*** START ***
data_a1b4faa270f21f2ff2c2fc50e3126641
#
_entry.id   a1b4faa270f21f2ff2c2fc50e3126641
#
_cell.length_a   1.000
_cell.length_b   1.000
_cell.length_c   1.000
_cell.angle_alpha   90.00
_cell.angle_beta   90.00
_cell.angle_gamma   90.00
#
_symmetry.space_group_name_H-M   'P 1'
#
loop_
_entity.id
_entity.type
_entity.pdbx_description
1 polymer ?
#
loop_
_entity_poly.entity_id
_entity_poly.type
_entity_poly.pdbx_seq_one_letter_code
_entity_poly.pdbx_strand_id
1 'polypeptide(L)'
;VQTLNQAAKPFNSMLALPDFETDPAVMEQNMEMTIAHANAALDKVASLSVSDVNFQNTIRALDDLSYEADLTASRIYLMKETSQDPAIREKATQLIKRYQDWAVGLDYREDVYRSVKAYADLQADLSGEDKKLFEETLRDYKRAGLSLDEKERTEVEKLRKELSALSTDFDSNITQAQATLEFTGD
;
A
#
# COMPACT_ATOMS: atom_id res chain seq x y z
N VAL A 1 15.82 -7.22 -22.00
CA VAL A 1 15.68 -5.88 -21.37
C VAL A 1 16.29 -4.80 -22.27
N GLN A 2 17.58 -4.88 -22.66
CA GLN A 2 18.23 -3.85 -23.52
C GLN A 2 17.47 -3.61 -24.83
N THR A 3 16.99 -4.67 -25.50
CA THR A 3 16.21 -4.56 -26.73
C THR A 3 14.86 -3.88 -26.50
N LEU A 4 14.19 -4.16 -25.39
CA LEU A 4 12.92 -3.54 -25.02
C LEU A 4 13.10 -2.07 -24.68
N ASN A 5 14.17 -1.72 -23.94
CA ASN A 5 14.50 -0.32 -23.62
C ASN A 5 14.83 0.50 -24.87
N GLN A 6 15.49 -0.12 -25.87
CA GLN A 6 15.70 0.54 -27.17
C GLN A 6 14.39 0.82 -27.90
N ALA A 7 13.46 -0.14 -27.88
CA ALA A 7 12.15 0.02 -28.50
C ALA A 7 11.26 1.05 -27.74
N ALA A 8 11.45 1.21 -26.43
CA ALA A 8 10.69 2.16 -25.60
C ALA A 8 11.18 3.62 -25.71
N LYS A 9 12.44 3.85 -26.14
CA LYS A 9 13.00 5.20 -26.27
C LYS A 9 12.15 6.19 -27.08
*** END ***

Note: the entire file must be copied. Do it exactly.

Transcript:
data_a1b4faa270f21f2ff2c2fc50e3126641
#
_entry.id   a1b4faa270f21f2ff2c2fc50e3126641
#
_cell.length_a   1.000
_cell.length_b   1.000
_cell.length_c   1.000
_cell.angle_alpha   90.00
_cell.angle_beta   90.00
_cell.angle_gamma   90.00
#
_symmetry.space_group_name_H-M   'P 1'
#
loop_
_entity.id
_entity.type
_entity.pdbx_description
1 polymer ?
#
loop_
_entity_poly.entity_id
_entity_poly.type
_entity_poly.pdbx_seq_one_letter_code
_entity_poly.pdbx_strand_id
1 'polypeptide(L)'
;VQTLNQAAKPFNSMLALPDFETDPAVMEQNMEMTIAHANAALDKVASLSVSDVNFQNTIRALDDLSYEADLTASRIYLMKETSQDPAIREKATQLIKRYQDWAVGLDYREDVYRSVKAYADLQADLSGEDKKLFEETLRDYKRAGLSLDEKERTEVEKLRKELSALSTDFDSNITQAQATLEFTGD
;
A
#
# COMPACT_ATOMS: atom_id res chain seq x y z
N VAL A 1 15.82 -7.22 -22.00
CA VAL A 1 15.68 -5.88 -21.37
C VAL A 1 16.29 -4.80 -22.27
N GLN A 2 17.58 -4.88 -22.66
CA GLN A 2 18.23 -3.85 -23.52
C GLN A 2 17.47 -3.61 -24.83
N THR A 3 16.99 -4.67 -25.50
CA THR A 3 16.21 -4.56 -26.73
C THR A 3 14.86 -3.88 -26.50
N LEU A 4 14.19 -4.16 -25.39
CA LEU A 4 12.92 -3.54 -25.02
C LEU A 4 13.10 -2.07 -24.68
N ASN A 5 14.17 -1.72 -23.94
CA ASN A 5 14.50 -0.32 -23.62
C ASN A 5 14.83 0.50 -24.87
N GLN A 6 15.49 -0.12 -25.87
CA GLN A 6 15.70 0.54 -27.17
C GLN A 6 14.39 0.82 -27.90
N ALA A 7 13.46 -0.14 -27.88
CA ALA A 7 12.15 0.02 -28.50
C ALA A 7 11.26 1.05 -27.74
N ALA A 8 11.45 1.21 -26.43
CA ALA A 8 10.69 2.16 -25.60
C ALA A 8 11.18 3.62 -25.71
N LYS A 9 12.44 3.85 -26.14
CA LYS A 9 13.00 5.20 -26.27
C LYS A 9 12.15 6.19 -27.08